Ex-Mossad Chief Meir Dagan ‘Fighting for His Life’ After a Liver Transplant — Affects Debate on an Iran Attack?

Meir Dagan, who was director of the Mossad from 2002 through 2010, is reported to be “fighting for his life” after a liver transplant.

For reasons not clear to all, but perhaps because of the availability of a donor organ, Dagan chose to have the risky treatment in a former Soviet republic, Belarus.

Meir Dagan on CBS’ “60 Minutes,” 2012

Dagan never publicly revealed that he has been fighting liver cancer.

A small group of friends, business partners, and former intelligence agency colleagues knew about Dagan’s battle against cancer.  Yossi Melman, co-author of Spies Against Armageddon, has been aware of the situation but chose to respect Dagan’s personal privacy.

Dagan is 67 years old and, ironically, was born in the Soviet Union to Jewish parents.  The family moved to Israel in 1950.

The president of Belarus, Alexander Lukaschenko, unexpectedly revealed that Dagan was hospitalized in that country.  The president, whose regime is considered a pariah in much of the world, was apparently hoping to get some positive publicity.  Dagan underwent the transplant about ten days ago.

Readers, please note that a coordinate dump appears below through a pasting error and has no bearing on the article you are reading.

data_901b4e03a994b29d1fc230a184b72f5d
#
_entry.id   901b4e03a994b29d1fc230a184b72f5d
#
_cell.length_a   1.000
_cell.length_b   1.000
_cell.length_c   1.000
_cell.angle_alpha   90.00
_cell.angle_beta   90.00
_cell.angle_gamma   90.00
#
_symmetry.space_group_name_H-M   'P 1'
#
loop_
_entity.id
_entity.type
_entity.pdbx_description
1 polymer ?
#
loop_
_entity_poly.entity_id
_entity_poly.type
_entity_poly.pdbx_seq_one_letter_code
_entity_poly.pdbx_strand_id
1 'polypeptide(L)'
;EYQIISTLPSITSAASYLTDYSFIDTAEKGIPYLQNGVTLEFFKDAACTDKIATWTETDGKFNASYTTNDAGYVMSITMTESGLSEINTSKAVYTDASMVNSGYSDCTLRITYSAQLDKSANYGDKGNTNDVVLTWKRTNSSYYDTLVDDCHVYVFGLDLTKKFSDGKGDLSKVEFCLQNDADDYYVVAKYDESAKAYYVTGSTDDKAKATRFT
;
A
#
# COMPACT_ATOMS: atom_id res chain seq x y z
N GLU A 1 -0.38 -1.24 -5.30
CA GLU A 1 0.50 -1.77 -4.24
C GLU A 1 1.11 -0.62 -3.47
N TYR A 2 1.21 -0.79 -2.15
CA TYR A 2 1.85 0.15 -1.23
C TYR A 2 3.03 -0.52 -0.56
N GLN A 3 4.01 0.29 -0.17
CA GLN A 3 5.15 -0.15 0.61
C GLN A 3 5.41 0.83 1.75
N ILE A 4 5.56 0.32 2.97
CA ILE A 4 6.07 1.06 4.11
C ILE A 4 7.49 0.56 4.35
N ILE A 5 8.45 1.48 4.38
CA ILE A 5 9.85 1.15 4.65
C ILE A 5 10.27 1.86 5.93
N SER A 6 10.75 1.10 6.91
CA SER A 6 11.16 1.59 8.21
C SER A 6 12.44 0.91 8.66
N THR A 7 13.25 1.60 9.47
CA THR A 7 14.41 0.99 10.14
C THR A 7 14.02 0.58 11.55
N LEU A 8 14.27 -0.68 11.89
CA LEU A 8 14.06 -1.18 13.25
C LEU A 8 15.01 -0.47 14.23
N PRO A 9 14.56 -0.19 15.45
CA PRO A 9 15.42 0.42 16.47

Two months ago, he had been in New York City — for cancer check-ups at Sloane Kettering hospital.  There was hope that a suitable liver donor could be found, but the search was fruitless.

He returned to Israel, and his health was deteriorating. He resigned, at least temporarily, from his posts as director, chairman, and consultant to several Israeli and foreign companies in the fields of mining, security, and hi-tech.  Two weeks ago, Dagan flew to Minsk with his family for the surgery.

Just as he was ending his time as Mossad chief at the end of 2010, Dagan started making headlines as a vocal opponent of an Israeli military strike on Iran.  He called such a plan “stupid,” warning that it would not achieve its goal and would likely unite Iranians in a determination to build a nuclear bomb quickly.

There was speculation that Dagan might enter the realm of politics.  But restrictions on former government officials, barring them from running for election right away, prevented Dagan from doing that.  He is not on any political party’s list of parliamentary candidates for the election now set for January 22, 2013.

Now the world knows that Dagan’s health would not have permitted that, anyway. But in addition, his voice will be missing from the debate over whether it is a good idea — or a dangerously bad one — to threaten military action against Iran.

October 16, 2012

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